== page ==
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Conquerors of the Roman Empire: The Vandals (Hardback)

Ancient History > Rome & the Roman Provinces Military

By Simon MacDowall
Imprint: Pen & Sword Military
Pages: 208
Illustrations: 20 illustrations
ISBN: 9781473837706
Published: 26th May 2016



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On 31 December AD 406, a group of German tribes crossed the Rhine, pierced the Roman defensive lines and began a rampage across Roman Gaul, sacking cities such as Metz, Arras and Strasbourg. Foremost amongst them were the Vandals and their search for a new homeland took them on the most remarkable odyssey. The Romans were unable to stop them and their closest allies, the Alans, marching the breadth of Gaul, crossing the Pyrenees and making themselves masters of Spain.

However, this Kingdom of the Vandals and Alans soon came under intense pressure from Rome’s Visigothic allies. In 429, under their new king, Gaiseric, they crossed the straits of Gibraltar to North Africa. They quickly overran this rich Roman province and established a stable kingdom. Taking to the seas they soon dominated the Western Mediterranean and raided Italy, famously sacking Rome itself in 455. Eventually, however, they were utterly conquered by Belisarius in 533 and vanished from history. Simon MacDowall narrates and analyses these events, with particular focus on the evolution of Vandal armies and warfare.

MacDowall has done a good job of producing a coherent account from some often rather difficult sources. The Vandals didn't produce a historian of their own, so their story can only be told using sources written by their enemies - Roman or Barbarian - and of course these don't always agree on events. The result is a useful study of one of the more obscure but important conquerors of the Western Empire.

Read the complete review here.

History of War - John Rickard

For someone, perhaps especially a wargamer, wanting a basic account of Vandal history, the book should do fine.

SlingShot, November-December 2016 - – reviewed by Andreas Johansson

As featured in

VaeVictis, September 2016

In December AD406, a group of German tribes crossed the River Rhine, penetrated the Roman defensive lines and began to rampage across Roman controlled Gaul, sacking cities such as Arras, Metz and Strasbourg. Foremost among the tribes were the Vandals from eastern Gaul, searching for a new homeland. The Romans were unable to stop the Vandals, who with their Alan allies marched across Gaul into Spain where they established a joint kingdom. This kingdom however soon came under intense pressure from Rome’s allies – the Visigoths, being soundly defeated in battle in AD418, so the Alans and Vandals migrated to North Africa, crossing the Straits of Gibraltar in AD429. Here they established a stable and powerful kingdom, as well as taking to the seas and raiding Italy, including Rome itself in AD455. Eventually however they were conquered by the Byzantine general Flavius Belisarius in AD533 and subsequently vanished from history.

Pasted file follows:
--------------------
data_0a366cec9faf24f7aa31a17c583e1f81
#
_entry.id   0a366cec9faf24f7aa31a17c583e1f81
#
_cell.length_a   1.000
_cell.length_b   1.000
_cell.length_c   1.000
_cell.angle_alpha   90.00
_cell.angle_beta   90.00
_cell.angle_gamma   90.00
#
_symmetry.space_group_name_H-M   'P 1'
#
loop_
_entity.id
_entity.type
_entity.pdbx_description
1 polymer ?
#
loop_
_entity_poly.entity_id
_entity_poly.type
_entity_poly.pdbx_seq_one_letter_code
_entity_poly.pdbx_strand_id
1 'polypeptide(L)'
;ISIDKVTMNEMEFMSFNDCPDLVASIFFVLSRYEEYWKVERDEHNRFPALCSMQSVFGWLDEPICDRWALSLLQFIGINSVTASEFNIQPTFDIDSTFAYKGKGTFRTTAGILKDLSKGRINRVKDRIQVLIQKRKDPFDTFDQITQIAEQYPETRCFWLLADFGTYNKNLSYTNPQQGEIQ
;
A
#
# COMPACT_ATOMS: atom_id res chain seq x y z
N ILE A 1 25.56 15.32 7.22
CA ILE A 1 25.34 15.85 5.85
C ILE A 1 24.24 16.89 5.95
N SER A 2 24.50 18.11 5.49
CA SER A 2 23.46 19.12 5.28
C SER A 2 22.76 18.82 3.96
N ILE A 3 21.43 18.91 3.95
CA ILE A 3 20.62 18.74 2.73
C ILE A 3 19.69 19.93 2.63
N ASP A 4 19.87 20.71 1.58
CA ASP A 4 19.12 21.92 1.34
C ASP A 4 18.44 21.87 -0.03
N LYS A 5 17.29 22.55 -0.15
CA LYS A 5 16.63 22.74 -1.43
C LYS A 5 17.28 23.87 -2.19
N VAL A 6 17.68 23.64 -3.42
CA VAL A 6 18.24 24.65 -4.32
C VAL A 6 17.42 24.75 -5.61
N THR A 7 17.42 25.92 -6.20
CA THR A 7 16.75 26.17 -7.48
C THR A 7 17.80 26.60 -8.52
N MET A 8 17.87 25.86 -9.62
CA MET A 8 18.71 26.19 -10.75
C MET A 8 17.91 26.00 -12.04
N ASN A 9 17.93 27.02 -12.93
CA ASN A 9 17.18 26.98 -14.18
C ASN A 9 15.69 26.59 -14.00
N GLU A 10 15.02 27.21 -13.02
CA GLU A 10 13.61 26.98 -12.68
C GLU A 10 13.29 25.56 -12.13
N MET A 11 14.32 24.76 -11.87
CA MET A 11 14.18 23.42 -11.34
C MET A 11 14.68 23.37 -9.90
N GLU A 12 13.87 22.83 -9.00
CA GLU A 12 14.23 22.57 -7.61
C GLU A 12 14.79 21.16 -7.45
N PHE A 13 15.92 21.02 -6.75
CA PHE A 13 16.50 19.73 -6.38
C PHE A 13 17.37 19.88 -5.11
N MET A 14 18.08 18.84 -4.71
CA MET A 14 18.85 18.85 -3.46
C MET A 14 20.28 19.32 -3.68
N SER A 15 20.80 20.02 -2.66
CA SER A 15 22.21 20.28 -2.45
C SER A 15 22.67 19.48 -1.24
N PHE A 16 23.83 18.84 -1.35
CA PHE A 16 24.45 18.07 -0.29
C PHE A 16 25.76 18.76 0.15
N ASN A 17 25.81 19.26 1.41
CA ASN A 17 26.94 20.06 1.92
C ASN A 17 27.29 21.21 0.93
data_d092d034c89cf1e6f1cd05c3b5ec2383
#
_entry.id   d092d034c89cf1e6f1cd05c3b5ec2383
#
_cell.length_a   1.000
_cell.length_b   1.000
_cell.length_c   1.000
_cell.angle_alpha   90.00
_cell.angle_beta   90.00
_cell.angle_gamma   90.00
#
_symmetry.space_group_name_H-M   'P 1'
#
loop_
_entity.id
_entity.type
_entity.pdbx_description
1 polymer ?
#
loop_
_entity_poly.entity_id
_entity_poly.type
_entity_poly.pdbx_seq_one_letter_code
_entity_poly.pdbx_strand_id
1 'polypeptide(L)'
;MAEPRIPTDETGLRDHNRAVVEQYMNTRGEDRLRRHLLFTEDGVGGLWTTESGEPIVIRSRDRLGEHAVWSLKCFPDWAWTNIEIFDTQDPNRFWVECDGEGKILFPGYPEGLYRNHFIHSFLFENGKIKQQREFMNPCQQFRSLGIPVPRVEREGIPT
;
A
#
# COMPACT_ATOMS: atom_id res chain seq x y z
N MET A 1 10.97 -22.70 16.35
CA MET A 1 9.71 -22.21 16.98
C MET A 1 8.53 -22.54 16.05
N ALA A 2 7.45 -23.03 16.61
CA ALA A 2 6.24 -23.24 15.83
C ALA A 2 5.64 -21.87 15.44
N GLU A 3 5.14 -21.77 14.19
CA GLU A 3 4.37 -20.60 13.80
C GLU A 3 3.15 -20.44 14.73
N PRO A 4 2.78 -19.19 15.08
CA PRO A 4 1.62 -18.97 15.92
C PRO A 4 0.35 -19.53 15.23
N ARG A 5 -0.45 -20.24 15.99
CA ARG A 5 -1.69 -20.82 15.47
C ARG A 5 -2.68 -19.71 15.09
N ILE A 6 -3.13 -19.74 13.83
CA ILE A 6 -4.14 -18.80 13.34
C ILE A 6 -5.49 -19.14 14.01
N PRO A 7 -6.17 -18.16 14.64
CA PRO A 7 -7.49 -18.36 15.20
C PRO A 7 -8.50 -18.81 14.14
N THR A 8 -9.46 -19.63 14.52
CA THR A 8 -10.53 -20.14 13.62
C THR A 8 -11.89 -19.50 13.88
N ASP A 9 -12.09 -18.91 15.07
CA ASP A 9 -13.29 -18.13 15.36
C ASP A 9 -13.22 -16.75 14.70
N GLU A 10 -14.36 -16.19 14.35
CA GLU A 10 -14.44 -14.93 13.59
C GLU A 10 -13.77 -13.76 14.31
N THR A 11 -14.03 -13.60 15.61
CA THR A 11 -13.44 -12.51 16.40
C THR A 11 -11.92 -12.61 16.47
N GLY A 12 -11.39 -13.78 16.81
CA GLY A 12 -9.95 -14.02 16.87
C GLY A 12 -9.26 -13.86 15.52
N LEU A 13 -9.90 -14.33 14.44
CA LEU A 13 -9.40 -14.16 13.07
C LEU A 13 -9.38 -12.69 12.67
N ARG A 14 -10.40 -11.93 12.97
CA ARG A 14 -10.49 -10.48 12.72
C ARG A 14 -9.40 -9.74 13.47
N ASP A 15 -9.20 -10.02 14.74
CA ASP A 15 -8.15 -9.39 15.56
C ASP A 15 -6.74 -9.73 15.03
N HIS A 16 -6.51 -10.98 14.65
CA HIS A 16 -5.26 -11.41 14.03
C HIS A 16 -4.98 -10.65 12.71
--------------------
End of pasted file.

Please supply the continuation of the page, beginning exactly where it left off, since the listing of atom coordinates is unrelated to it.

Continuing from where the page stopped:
The Vandals are, today, a household name synonymous with barbaric destruction, yet they are still little understood. The author follows the migrations of the Vandals, as well as analysing their armies, equipment and tactics, plus those of their opponents. No less than 37 plates – mostly in colour - and 10 monochrome maps support the author’s text, which is rounded off with a chronology, a brief biographical list of the Vandal and Alan kings, similarly the Later Roman emperors, then a glossary, a select bibliography and finally an index.

Stuart Asquith, Author

About Simon MacDowall

Simon MacDowall was born in England but from the age of 10 grew up in Canada. He joined the Canadian army, was commissioned into the Royal Canadian Dragoons and saw active service with the UN in Honduras and Nicuragua and with NATO in Croatia, Bosnia and Kosovo. In 1994 he was the UN spokesman in Sarajevo. He later worked for NATO as a civilian before joining the UK civil service, where he was the Communications Director for several departments, including the MOD and HMRC. In his spare time he is a keen wargamer and military historian, with six previous books to his name.

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